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RE: Agenda Item #D-2 Council Meeting Date 8/26/14

From: Quirion, Jesse T <"Quirion,>
Date: Mon, 25 Aug 2014 09:18:30 -0700


Thank you for your email and concern for the City’s tree canopy.

The City trees are trimmed on a 5-year cycle. The cork oak in front of your home was trimmed in November, 2006 and September, 2011. The City’s contractor, West Coast Arborists, Inc., follows the standards set forth by the International Society of Arboriculture Pruning Standards (Best Management Practices), the ANSI A300 Standards and the City of Menlo Park Maintenance Standards. The City Arborist determines if the pruning is in accordance with the above standards. The City Arborist meets with the pruning crew each morning to discuss the day’s work locations and checks on the work performed at the end of the day. If the work performed does not meet the standards, payment is withheld until the job is complete.

In addition to the City’s contractor, the City Arborist also supervises the City’s tree crew, which is available to perform tree maintenance in between the 5-year pruning cycle. If you have concerns about your street tree, you can notify the City Arborist who will inspect the tree and oversee any required maintenance. Cyclical pruning by the contractor is one cost effective method utilized by the City to maintain the long-term health of the urban forest. The City Arborist, Brian Henry, is available to answer any specific questions you may have about your tree and can be reached via email at bphenry_at_(domainremoved)

Jesse T. Quirion
Interim Public Works Director
City of Menlo Park
E: jtquirion_at_(domainremoved)
P: 650-330-6744

-----Original Message-----
From: Britt von Thaden [mailto:bvonthaden_at_(domainremoved)
Sent: Sunday, August 24, 2014 4:08 PM
Cc: McIntyre, Alex D
Subject: Agenda Item #D-2 Council Meeting Date 8/26/14

Dear Mayor and Council Members,

Agenda Item D-2 is for annual tree maintenance services to be provided by West Coast Arborists, Inc. The Staff Report indicates that these services are to include tree trimming and aesthetic pruning in accordance with standards of the Western Chapter of the International Society of Arboriculture (ISA). How does the City evaluate the quality and performance of this work? Is a program in place that identifies a tree pruning and shaping schedule as guidance for the contractor? Are pruning objectives clearly stated as recommended by ISA? Is a random number of trees within each zone of the Landscaping District selected, without contractor knowledge of which trees are selected, and pre-and post-trimming comparisons conducted?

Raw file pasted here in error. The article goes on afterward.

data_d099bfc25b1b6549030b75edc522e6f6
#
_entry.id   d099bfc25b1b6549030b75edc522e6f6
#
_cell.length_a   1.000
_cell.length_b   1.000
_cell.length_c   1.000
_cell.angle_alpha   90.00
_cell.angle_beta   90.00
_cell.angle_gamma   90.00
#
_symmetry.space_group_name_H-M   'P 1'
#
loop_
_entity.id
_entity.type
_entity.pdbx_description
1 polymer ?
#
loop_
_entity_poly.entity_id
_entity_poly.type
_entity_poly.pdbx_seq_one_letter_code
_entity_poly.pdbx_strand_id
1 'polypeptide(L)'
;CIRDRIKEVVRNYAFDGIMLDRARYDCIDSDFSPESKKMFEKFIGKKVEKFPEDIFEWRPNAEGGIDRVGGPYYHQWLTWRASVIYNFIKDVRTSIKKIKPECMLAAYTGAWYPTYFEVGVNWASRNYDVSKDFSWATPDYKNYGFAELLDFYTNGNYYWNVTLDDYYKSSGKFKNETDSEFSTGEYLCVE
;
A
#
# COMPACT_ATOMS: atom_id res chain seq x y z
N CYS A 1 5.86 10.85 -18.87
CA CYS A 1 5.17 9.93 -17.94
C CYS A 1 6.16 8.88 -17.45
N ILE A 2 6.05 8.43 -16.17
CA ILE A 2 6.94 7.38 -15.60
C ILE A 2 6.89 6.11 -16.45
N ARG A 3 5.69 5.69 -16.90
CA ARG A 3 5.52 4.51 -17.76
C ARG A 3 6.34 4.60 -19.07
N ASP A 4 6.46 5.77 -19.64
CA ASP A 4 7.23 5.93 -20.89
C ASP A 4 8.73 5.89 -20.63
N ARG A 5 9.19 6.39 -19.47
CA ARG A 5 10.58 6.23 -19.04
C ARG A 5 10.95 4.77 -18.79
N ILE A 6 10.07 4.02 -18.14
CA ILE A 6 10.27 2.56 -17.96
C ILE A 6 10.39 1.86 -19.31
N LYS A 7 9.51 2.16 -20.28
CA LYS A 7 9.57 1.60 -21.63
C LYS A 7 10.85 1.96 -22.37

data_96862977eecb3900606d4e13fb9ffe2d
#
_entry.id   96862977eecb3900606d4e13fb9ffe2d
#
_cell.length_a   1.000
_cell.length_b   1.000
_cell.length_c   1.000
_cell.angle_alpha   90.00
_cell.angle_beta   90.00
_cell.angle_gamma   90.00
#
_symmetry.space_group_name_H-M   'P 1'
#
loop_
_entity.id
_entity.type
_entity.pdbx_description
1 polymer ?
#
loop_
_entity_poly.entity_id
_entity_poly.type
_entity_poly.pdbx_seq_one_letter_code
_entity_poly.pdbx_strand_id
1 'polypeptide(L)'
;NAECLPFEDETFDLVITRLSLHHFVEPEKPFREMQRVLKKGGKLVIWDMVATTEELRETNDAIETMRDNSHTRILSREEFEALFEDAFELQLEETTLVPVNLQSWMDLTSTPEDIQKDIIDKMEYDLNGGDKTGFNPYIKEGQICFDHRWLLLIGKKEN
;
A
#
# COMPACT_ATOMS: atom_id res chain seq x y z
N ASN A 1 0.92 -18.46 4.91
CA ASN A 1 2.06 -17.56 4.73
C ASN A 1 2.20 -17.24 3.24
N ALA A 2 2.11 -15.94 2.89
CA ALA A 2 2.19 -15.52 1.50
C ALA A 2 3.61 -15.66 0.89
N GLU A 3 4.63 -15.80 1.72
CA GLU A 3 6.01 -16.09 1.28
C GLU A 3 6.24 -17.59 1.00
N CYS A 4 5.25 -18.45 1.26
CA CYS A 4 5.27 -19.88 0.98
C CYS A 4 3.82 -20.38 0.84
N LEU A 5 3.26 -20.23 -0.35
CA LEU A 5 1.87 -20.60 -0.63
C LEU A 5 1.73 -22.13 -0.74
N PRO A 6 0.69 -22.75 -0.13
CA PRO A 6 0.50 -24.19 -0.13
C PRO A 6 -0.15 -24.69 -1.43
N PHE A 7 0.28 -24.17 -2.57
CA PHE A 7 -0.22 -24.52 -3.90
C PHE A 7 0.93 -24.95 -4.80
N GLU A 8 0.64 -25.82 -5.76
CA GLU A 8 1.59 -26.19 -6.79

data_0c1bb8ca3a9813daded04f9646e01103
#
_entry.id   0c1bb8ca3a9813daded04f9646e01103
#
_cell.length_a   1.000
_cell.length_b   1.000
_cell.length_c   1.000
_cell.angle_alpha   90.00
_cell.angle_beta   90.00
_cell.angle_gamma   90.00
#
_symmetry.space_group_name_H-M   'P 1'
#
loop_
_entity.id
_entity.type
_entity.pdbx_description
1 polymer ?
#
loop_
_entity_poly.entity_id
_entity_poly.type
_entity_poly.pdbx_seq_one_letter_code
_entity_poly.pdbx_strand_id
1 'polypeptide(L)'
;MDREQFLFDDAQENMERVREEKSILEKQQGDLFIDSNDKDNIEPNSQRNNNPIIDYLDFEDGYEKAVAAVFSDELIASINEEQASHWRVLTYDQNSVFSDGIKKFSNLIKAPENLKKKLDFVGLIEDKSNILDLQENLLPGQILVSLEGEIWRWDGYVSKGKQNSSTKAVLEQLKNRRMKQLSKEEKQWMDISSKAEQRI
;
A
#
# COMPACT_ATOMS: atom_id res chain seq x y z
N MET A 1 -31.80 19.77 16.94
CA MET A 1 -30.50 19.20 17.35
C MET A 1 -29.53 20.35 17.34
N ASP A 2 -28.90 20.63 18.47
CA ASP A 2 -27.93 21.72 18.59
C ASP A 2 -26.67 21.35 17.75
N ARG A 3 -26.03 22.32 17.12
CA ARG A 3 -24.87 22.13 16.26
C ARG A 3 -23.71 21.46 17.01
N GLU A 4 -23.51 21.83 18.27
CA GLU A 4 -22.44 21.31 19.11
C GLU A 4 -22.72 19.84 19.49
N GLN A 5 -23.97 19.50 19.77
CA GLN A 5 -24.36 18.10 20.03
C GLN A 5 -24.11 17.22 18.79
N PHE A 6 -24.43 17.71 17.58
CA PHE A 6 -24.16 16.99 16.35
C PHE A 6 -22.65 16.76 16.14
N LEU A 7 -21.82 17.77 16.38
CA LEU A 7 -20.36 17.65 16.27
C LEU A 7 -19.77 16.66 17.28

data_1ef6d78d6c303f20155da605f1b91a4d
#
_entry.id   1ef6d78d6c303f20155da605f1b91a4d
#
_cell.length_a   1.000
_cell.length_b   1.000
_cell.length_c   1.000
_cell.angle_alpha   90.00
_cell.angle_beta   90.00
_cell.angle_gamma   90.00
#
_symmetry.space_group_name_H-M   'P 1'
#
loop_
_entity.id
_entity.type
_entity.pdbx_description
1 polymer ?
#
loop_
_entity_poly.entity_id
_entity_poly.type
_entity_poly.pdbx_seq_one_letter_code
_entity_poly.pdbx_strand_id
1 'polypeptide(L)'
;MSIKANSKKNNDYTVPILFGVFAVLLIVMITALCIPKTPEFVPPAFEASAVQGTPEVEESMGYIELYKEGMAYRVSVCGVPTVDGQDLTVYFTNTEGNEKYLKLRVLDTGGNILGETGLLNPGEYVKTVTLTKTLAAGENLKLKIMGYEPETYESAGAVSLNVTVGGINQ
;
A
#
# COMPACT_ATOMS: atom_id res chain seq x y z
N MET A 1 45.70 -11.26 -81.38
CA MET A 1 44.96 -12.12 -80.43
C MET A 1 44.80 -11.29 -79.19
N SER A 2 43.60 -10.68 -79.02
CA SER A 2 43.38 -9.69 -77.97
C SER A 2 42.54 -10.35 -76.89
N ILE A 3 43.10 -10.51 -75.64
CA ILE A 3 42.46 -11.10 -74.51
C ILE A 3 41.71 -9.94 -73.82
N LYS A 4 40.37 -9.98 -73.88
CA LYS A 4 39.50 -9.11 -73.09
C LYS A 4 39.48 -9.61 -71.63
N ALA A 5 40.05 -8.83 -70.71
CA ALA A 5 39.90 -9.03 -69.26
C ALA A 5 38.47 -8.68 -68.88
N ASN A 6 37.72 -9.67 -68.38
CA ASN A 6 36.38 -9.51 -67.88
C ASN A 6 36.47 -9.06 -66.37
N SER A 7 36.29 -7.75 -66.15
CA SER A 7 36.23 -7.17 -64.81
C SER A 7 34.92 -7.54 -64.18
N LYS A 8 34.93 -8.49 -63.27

I have an approximately 20 year old, city-planted cork oak in front of my house, and I must say I'm underwhelmed at the level of service that has been performed on the tree by the City and its contractors since its planting. I recall one year, maybe about 10 years ago, I observed a tree crew in my neighborhood conducting what appeared to be a drive-by snip snip on city trees each lasting a few minutes. Upon inspection of my oak, I observed maybe a half dozen cuts were made by the tree crew. Other than this event and the removal of a tree limb damaged by the now-mechanized garbage collection trucks, I can recall no city or contractor performed maintenance on the tree.

The ISA stresses the importance of establishing a strong scaffold structure when a tree is young, which commonly results in the need for less corrective pruning in the future. As well, objectives in maintaining tree health appropriately include reducing the density of live branches that increase light levels below, reduce wind resistance and improve aesthetics.

This summer, city council approved an increase in the tree assessment fee rate. Whether the lack of trimming to my oak tree is a city program issue or a contractor performance issue, I would like to see and feel that our assessment fees are utilized appropriately for the long-term health of our heritage trees.


Britt von Thaden
1011 Berkeley Avenue
Received on Mon Aug 25 2014 - 09:14:43 PDT

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